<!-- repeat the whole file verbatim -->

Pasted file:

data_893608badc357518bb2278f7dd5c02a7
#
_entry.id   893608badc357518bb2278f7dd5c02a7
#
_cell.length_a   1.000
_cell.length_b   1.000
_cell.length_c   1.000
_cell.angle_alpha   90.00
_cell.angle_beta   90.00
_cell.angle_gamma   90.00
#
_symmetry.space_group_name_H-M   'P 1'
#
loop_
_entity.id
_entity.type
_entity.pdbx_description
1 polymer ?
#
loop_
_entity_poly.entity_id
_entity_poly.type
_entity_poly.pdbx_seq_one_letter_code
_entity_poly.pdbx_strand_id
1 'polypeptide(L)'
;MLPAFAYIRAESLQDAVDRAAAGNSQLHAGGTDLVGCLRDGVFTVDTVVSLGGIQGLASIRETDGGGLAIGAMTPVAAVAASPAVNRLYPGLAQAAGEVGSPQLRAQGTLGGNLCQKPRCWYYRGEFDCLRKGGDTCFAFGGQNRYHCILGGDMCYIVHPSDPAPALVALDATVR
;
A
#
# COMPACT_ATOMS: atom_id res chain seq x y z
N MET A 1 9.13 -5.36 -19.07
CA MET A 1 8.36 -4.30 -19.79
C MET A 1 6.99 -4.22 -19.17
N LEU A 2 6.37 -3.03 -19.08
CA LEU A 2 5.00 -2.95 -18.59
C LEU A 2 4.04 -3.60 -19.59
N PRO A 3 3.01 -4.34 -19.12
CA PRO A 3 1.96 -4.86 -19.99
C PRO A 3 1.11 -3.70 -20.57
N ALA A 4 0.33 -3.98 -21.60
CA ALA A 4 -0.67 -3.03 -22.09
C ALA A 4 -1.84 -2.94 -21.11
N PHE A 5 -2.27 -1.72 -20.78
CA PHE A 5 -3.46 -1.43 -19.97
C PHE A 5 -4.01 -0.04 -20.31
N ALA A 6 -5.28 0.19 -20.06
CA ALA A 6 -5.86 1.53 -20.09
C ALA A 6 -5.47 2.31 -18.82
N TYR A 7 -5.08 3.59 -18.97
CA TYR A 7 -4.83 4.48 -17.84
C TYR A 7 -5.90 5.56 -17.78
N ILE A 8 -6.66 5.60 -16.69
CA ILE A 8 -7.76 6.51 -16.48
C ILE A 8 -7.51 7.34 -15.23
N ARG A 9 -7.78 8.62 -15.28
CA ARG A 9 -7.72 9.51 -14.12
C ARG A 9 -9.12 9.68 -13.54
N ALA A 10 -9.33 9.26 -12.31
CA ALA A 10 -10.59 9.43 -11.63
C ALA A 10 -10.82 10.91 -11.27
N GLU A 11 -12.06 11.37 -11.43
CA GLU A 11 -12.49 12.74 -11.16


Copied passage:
data_893608badc357518bb2278f7dd5c02a7
#
_entry.id   893608badc357518bb2278f7dd5c02a7
#
_cell.length_a   1.000
_cell.length_b   1.000
_cell.length_c   1.000
_cell.angle_alpha   90.00
_cell.angle_beta   90.00
_cell.angle_gamma   90.00
#
_symmetry.space_group_name_H-M   'P 1'
#
loop_
_entity.id
_entity.type
_entity.pdbx_description
1 polymer ?
#
loop_
_entity_poly.entity_id
_entity_poly.type
_entity_poly.pdbx_seq_one_letter_code
_entity_poly.pdbx_strand_id
1 'polypeptide(L)'
;MLPAFAYIRAESLQDAVDRAAAGNSQLHAGGTDLVGCLRDGVFTVDTVVSLGGIQGLASIRETDGGGLAIGAMTPVAAVAASPAVNRLYPGLAQAAGEVGSPQLRAQGTLGGNLCQKPRCWYYRGEFDCLRKGGDTCFAFGGQNRYHCILGGDMCYIVHPSDPAPALVALDATVR
;
A
#
# COMPACT_ATOMS: atom_id res chain seq x y z
N MET A 1 9.13 -5.36 -19.07
CA MET A 1 8.36 -4.30 -19.79
C MET A 1 6.99 -4.22 -19.17
N LEU A 2 6.37 -3.03 -19.08
CA LEU A 2 5.00 -2.95 -18.59
C LEU A 2 4.04 -3.60 -19.59
N PRO A 3 3.01 -4.34 -19.12
CA PRO A 3 1.96 -4.86 -19.99
C PRO A 3 1.11 -3.70 -20.57
N ALA A 4 0.33 -3.98 -21.60
CA ALA A 4 -0.67 -3.03 -22.09
C ALA A 4 -1.84 -2.94 -21.11
N PHE A 5 -2.27 -1.72 -20.78
CA PHE A 5 -3.46 -1.43 -19.97
C PHE A 5 -4.01 -0.04 -20.31
N ALA A 6 -5.28 0.19 -20.06
CA ALA A 6 -5.86 1.53 -20.09
C ALA A 6 -5.47 2.31 -18.82
N TYR A 7 -5.08 3.59 -18.97
CA TYR A 7 -4.83 4.48 -17.84
C TYR A 7 -5.90 5.56 -17.78
N ILE A 8 -6.66 5.60 -16.69
CA ILE A 8 -7.76 6.51 -16.48
C ILE A 8 -7.51 7.34 -15.23
N ARG A 9 -7.78 8.62 -15.28
CA ARG A 9 -7.72 9.51 -14.12
C ARG A 9 -9.12 9.68 -13.54
N ALA A 10 -9.33 9.26 -12.31
CA ALA A 10 -10.59 9.43 -11.63
C ALA A 10 -10.82 10.91 -11.27
N GLU A 11 -12.06 11.37 -11.43
CA GLU A 11 -12.49 12.74 -11.16